Set up a CNAME and Acquire a TLS Certificate

As an IT administrator, perform the following steps to set up a CNAME and acquire a TLS certificate for your white-labeled domain:

  1. Define a CNAME record to the new white-labeled domain to <customer>.{na|ca|eu}.gooddata.com.
    Apply this DNS change within your domain.
    For example, if your white-labeled domain should be accessible from analytics.example.com and you are using a North American datacenter, create a CNAME to point from that destination to example.na.gooddata.com, for the European datacenter, use example.eu.gooddata.com.
    For more information, see GoodData Datacenters and Data Loading and IP Whitelisting.
  2. Generate a Certificate Signing Request (CSR) file. This file is required as a part of the request to a certificate authority for issuing a TLS certificate.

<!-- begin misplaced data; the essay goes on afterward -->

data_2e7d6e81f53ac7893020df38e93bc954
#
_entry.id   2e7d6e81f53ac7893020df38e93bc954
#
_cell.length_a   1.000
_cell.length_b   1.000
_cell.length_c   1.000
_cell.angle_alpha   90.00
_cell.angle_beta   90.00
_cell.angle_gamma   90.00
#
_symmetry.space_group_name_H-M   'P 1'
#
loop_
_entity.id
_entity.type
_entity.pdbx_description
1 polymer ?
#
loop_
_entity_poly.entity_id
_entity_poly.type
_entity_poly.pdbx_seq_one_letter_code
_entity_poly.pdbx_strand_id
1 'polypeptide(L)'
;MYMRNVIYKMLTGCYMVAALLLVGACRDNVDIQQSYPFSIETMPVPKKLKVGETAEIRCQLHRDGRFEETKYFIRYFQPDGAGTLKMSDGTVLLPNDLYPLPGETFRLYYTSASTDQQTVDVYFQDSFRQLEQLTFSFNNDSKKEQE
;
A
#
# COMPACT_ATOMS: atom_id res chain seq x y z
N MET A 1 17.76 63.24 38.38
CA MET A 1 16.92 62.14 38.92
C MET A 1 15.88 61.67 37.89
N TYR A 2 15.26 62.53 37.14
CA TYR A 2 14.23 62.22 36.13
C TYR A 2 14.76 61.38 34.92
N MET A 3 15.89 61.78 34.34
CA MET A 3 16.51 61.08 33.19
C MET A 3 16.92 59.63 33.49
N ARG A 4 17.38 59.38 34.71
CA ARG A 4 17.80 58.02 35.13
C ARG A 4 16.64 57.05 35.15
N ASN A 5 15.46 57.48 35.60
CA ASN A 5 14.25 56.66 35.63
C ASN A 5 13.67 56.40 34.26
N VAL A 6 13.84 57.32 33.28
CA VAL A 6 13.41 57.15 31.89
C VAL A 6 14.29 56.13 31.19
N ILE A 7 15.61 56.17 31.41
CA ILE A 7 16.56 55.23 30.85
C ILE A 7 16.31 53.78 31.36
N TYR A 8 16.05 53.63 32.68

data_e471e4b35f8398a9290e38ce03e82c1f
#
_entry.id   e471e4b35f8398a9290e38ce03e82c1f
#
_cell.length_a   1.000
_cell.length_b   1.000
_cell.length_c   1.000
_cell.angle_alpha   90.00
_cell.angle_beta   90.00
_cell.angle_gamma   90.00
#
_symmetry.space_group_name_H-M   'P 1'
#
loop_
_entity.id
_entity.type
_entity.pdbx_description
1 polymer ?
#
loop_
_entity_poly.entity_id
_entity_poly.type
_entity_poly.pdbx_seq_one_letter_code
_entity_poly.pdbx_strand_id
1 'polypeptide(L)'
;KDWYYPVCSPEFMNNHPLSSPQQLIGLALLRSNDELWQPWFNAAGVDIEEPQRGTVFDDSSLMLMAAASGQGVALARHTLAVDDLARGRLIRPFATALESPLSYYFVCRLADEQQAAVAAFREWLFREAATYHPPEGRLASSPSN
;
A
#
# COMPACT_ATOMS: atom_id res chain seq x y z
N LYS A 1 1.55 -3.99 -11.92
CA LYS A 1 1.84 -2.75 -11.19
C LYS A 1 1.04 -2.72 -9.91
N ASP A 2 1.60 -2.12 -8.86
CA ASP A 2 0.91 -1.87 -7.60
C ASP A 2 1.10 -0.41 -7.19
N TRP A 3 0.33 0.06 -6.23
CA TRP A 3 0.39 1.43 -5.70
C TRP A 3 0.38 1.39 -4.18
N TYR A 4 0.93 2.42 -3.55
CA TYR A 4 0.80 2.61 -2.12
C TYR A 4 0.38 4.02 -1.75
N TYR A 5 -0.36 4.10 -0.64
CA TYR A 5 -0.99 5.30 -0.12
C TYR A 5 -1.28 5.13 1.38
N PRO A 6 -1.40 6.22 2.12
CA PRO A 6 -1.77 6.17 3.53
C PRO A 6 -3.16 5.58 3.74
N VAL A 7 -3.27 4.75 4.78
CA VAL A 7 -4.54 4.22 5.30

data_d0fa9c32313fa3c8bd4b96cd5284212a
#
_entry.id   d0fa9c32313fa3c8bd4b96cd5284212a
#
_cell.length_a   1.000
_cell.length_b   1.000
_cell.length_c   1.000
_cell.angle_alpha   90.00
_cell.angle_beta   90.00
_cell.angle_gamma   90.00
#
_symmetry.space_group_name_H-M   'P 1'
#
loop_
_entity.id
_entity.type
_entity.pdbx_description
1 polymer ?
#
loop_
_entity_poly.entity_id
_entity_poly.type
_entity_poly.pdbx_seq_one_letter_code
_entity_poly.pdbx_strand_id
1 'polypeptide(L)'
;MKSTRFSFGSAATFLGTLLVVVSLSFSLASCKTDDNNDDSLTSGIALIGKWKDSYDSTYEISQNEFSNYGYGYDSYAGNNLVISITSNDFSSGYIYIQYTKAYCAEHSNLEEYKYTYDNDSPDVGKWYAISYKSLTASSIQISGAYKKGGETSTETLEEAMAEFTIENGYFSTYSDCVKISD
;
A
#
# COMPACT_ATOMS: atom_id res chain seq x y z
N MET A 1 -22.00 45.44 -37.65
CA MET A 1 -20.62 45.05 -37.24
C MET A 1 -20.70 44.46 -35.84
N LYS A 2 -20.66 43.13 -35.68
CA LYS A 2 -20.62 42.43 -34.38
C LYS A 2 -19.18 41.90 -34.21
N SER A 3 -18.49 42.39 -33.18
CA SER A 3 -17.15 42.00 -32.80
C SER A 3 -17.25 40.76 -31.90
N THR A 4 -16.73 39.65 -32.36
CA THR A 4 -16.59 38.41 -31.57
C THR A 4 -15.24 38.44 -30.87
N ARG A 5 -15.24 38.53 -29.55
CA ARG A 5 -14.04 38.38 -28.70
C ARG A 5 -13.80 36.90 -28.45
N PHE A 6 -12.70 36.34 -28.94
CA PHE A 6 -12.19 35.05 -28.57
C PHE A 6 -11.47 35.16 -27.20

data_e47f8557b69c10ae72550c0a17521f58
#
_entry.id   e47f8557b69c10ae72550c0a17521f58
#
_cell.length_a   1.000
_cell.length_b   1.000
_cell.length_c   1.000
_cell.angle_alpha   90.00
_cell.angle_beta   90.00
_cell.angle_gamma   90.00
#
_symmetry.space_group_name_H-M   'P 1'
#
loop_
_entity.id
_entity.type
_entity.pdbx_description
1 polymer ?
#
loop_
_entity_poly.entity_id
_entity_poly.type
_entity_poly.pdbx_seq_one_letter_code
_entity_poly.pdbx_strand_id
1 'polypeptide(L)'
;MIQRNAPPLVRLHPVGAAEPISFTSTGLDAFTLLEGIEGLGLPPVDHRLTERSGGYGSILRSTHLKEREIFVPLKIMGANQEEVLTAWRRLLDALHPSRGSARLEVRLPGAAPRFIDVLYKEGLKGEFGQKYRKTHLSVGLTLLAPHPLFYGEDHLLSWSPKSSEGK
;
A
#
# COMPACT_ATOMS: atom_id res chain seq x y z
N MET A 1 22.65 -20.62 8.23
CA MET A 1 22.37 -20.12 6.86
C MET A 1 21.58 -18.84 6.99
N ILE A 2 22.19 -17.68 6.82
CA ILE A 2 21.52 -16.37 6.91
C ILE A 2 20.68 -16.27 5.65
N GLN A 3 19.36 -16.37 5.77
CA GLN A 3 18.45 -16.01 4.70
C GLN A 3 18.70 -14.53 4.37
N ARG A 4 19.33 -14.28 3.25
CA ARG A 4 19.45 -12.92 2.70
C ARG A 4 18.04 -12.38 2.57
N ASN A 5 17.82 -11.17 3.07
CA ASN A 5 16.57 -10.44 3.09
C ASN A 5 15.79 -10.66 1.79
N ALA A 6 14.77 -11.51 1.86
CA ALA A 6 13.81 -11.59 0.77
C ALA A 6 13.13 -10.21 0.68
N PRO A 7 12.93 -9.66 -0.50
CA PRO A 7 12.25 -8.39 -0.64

3. Acquire a TLS certificate for the new domain.
    This certificate must have the following characteristics:
    • Be in PKCS12 format (preferred)
    • Common Name (CN) of the certificate must be the new white-labeled domain (e.g. analytics.example.com)
    • Contain both public and private components

    It is your responsibility to acquire the CSR file, private key, and certificate. GoodData cannot acquire or generate these assets for you. For more information, see Key and CSR Generation Instructions. If you need help with acquiring them, contact GoodData Support.

  4. Send the following items to the person managing the white-labeling process with GoodData Support:
    • Confirmation of CNAME creation
    • Both the certificate and the corresponding private key in PKCS12 or PEM format (preferred), in an encrypted form

      We strongly recommend that you encrypt both the public and the private components. The private key contains sensitive information, which an unauthorized person can use to impersonate the server identity. To encrypt, you can use the GoodData PGP key or another encryption method available on your side.
      For the guidelines on how to encrypt a document using PGP, see the GNU Privacy Handbook.